Research InitiativesEnsuring Resilient and Robust Supply Chains
The Covid 19 pandemic exposed the fragility of the flow of critical goods and service through global supply chains. Sustainable supply chains have to be resilient – avoiding supply disruptions from known risks and rebounding quickly from supply disruptions from unknown risks. No supply chain can be sustainable unless supply chain professionals from purchasing, logistics, demand planning, manufacturing, and distribution work collaboratively to ensure accurate delivery of essential products to the end customer.
This initiative supports projects seeking to build the analytic and transformative capacity of sectors and individual firms to ensure continuity of end-to-end physical material and requisite information flows under normal and strained environmental conditions. Project outcomes provide insights to design systems, deploy resources and assets, and leverage relationships within- and across-organizations to make supply chains more resilient.
We encourage a multi-disciplinary, multi-method approach in supported projects. We also recognize that effective solutions will be cross functional and consider the interests of multiple stakeholders in order to engineer the transparency, incentives and trust to ensure availability of critical supply.
This initiative is expected to produce three outcomes in the form of research and educational materials:
1. Provide frameworks and their validation for building the capability and capacity to manage emerging supply disruption risks that potentially trigger supply disruptions and interrupt flows of materials and of requisite information. There has been decades of management theorization and practitioner experience with risk management, emergency response planning, preparedness, etc. It is time to talk about what works or does not work in the context of supply chain analysis and planning.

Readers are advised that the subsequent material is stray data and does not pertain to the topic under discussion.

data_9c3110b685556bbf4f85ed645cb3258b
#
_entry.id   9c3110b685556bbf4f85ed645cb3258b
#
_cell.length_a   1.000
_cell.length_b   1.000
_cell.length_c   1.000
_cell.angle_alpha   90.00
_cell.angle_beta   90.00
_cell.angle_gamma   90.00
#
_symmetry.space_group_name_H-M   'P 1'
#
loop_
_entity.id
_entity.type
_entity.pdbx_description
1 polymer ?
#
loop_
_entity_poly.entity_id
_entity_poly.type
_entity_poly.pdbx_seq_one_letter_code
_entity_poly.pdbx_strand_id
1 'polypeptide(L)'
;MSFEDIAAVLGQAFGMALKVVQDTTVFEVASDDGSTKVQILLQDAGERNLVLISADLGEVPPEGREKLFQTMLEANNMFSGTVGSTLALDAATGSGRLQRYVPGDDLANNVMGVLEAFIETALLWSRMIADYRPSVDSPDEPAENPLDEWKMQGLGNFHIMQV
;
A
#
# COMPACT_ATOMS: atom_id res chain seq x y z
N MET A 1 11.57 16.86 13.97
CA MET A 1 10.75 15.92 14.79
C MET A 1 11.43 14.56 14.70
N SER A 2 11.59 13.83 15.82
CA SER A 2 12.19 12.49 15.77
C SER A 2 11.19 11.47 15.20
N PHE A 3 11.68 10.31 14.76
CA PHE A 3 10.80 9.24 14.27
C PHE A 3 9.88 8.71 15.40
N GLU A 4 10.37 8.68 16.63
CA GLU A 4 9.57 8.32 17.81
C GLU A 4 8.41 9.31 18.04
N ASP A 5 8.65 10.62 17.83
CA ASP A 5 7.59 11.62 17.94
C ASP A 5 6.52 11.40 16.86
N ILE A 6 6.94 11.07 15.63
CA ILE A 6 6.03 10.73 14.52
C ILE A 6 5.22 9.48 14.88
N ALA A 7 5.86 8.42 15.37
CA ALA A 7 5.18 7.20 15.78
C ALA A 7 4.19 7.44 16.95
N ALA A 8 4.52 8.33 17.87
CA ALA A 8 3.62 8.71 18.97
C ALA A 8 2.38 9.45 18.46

2. Compare and contrast the capabilities needed by organizations in different sectors and with different kinds and severity of supply disruption risks. Pandemics are one source of disruption. Supply chains face disruption from climate change, talent shortages, cyber crime and political conflict.
3. Develop tools and models to predict and detect, (a) potential supply disruption risks and (b) actual supply disruptions. Early warnings and accurate real time tracking of disruptions is desired by all supply chain managers. They though require managers to have an intimate knowledge of their organization’s vulnerabilities and the magnitude of potential threats. Advanced analytics embodied in digitals twins of the organization and delivered by dashboards mining lakes of public or private data gives capable organizations options to strategize what’s best. They also can highlight trade-offs between stakeholder interests and implementation challenges for organizations early in their digital transformation.
We welcome inquiries from interested parties to receive updates on activities and propose collaboration on work to achieve progress on the above outcomes.
David A. Johnston
Director, George Weston Ltd Centre for Sustainable Supply Chains
Director, Master of Supply Chain Management (MSCM) Program
Professor of Operations Management and Information Systems